You Get What You Paid For
"Cartonius? Can you hear me?"
(This is most unwise, Arianna.)
"It looks like I'm going to be in this causality loop for some time. I need to keep in touch with the others."
(If you're worried about your mother—)
"No. She's already lived through this once. Currently living through it, considering my present circumstances. She doesn't need me to bring it up again."
(Then why have you jeopardized temporal purity by contacting me?)
"I can only sense so much from this current loop. I need to know if other anchors are materializing in my present…the future. I need to know if they'll be all right."
(Oh, my dear Arianna…I would pay far more attention to the structure of your present causality loop. You can't begin to imagine the places it's going to take you.)
This time around, she knew the scene unfolding before her was a vision and not merely a dream. Once again, she saw events from outside her perspective. An observer from a distance. It seemed an odd way to behold a vision, but the power of chronometric Foresight came in a variety of flavors.
Alex saw herself, perhaps a few years down the road. There were aging lines to her face, and what looked like a new scar. But her dark hair wasn't yet touched with gray. The Alex she saw still had the energy and grace of younger years.
A little girl with lighter hair danced about the vision of Alex's feet. She looked to be four or five, and bore an acute similarity to her father. The fairer hair; the green eyes. It was a wonder she hadn't inherited any of her mother's more dominant genes.
The Alex she watched in vision scooped up the child, who squealed with delight in her mother's arms. It was only the two of them, and they walked along a small path in green grass towards an older house. But it was a nice house, with a front porch and toys on the front lawn. The signs of life when a young child lives at home. Alex didn't recognize it or the quiet country neighborhood, but she had a feeling she would come to know it well.
The vision faded like a golden summer sunset, and Alex found herself weeping as she turned over awake. It wasn't the first time in recent days these visions left her with tears. But these were good tears.
Alex sat up, yawning in the darkness of early morning. The glow of her dream and vision lingered in her heart, feeling her with fuzzies that made everything feel right in the world. This wasn't her bed, and this wasn't her world. But that was okay. Her vision alluded to a better time past all present ugliness. And if that wasn't hopeful, Alex didn't know what was.
The earliest rays of morning light shown through a boarded up window. The little apartment complex was under jurisdiction with the local militia. It was somewhere safe to stay while her daughter and Alise scouted the next Gate. Surprisingly, the people here were grateful to see them—expectant even. News of Cadence's freedom traveled fast through the Gates. Each new world brought a little more hope to Alex's spirits.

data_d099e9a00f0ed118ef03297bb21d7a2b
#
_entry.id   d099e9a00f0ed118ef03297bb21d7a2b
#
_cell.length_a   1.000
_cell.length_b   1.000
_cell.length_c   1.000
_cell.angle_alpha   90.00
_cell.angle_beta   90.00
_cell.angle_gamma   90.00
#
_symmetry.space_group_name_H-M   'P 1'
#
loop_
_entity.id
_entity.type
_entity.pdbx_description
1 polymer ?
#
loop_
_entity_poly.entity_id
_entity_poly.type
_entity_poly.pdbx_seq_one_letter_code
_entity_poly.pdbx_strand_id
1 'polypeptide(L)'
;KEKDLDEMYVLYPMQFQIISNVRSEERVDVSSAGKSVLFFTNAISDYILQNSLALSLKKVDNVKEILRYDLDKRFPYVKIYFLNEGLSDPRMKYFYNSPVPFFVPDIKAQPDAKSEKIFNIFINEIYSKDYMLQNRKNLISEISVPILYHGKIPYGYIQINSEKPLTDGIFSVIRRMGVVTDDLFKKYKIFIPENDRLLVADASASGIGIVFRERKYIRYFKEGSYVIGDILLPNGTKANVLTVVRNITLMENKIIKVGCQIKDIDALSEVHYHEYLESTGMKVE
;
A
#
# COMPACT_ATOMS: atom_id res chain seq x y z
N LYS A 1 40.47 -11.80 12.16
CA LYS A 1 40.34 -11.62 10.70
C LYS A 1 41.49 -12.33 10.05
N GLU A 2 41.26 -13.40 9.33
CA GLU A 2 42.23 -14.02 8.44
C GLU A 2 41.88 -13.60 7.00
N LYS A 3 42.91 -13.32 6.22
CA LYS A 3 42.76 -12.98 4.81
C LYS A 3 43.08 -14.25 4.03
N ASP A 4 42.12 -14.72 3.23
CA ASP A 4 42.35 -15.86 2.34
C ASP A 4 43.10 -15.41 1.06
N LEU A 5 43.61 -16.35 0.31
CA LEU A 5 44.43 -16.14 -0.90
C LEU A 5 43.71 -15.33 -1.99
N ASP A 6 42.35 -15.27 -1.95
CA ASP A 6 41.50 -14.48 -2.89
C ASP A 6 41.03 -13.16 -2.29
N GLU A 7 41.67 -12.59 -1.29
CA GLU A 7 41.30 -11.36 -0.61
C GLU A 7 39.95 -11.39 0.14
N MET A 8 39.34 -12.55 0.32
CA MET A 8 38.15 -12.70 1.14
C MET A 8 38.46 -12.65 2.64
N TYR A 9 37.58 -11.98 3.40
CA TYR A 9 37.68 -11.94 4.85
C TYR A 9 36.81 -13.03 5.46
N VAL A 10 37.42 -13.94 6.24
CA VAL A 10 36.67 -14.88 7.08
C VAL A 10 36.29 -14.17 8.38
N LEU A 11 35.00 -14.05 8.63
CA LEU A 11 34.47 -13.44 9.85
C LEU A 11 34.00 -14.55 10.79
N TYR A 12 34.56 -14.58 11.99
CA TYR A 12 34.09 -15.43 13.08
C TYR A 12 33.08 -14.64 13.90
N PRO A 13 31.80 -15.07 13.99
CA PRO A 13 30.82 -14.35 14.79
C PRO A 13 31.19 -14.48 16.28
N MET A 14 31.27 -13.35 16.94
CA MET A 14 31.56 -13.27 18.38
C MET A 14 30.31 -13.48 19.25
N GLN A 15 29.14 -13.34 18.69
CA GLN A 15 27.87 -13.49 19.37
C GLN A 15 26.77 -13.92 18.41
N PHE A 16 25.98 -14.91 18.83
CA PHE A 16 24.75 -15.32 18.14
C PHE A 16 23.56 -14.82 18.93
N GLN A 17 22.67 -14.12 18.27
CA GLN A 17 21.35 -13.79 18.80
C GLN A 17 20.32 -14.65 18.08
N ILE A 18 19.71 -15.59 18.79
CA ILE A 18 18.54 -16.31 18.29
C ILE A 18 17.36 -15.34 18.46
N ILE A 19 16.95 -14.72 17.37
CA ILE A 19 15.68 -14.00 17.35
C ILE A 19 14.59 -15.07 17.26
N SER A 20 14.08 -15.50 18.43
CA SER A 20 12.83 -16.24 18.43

They weren't back to Real Space yet, but she had only good news to bring when they got there. She hoped the Epochal Guard had better news out of Stormfall. The Second Time War was coming, but they would be ready for it. All worlds would be ready for it.
Glancing down, Alex flipped on her wristwatch bio-feed. It glowed pale blue in the dark, the graphic lazily going through various health facts about her body. Having woken partway through a sleep cycle, it appeared aimed at lulling her back into sleep. There was a message about the importance of a full night's sleep for the work day. Alex also couldn't help noticing the last status report near the end of the bio-feed.
A positive pregnancy check.
Well, they were right on schedule, weren't they? It only almost destroyed her getting there in the first place. Comparatively, the next nine months would be a breeze. Alex knew she would revise that assessment as she was further along, but right now the thought of carrying a child felt so much simpler than what she did to get to this point.
Alex reached down, wrapping her hand protectively around her belly. It would take time, but soon there would be a little bump to let her know that a daughter was on her way.
"You've caused me a lot of grief," Alex whispered in the night. She looked down. "I hope you know that, Arianna. You made me give up my virtue for you. I'm going to teach you a few things about God and what he expects from good girls. Maybe you'll think twice the next time we send you back to us before we were your parents.
"Maybe you'll keep me from breaking my best friend's marriage fidelity. How am I going to explain this to Morgan? Is she technically your step-mom? How will we work out custody? All of this to bring you into existence."
Alex sighed, growing quiet. She looked around the small group of sleeping figures. Some Seminary Gangers, others descendants of Seminary Gangers: all of them trying to get one peaceful night's sleep before the storm. A storm that would rage across the decades, forcing the baby girl growing inside Alex to make a journey back to their time.
Not only to help fight a war, but to ensure her very birth.
Alex glanced at her belly once more. "You better help us win this war."
To be concluded in The Epochal Chronicles III: Children of Time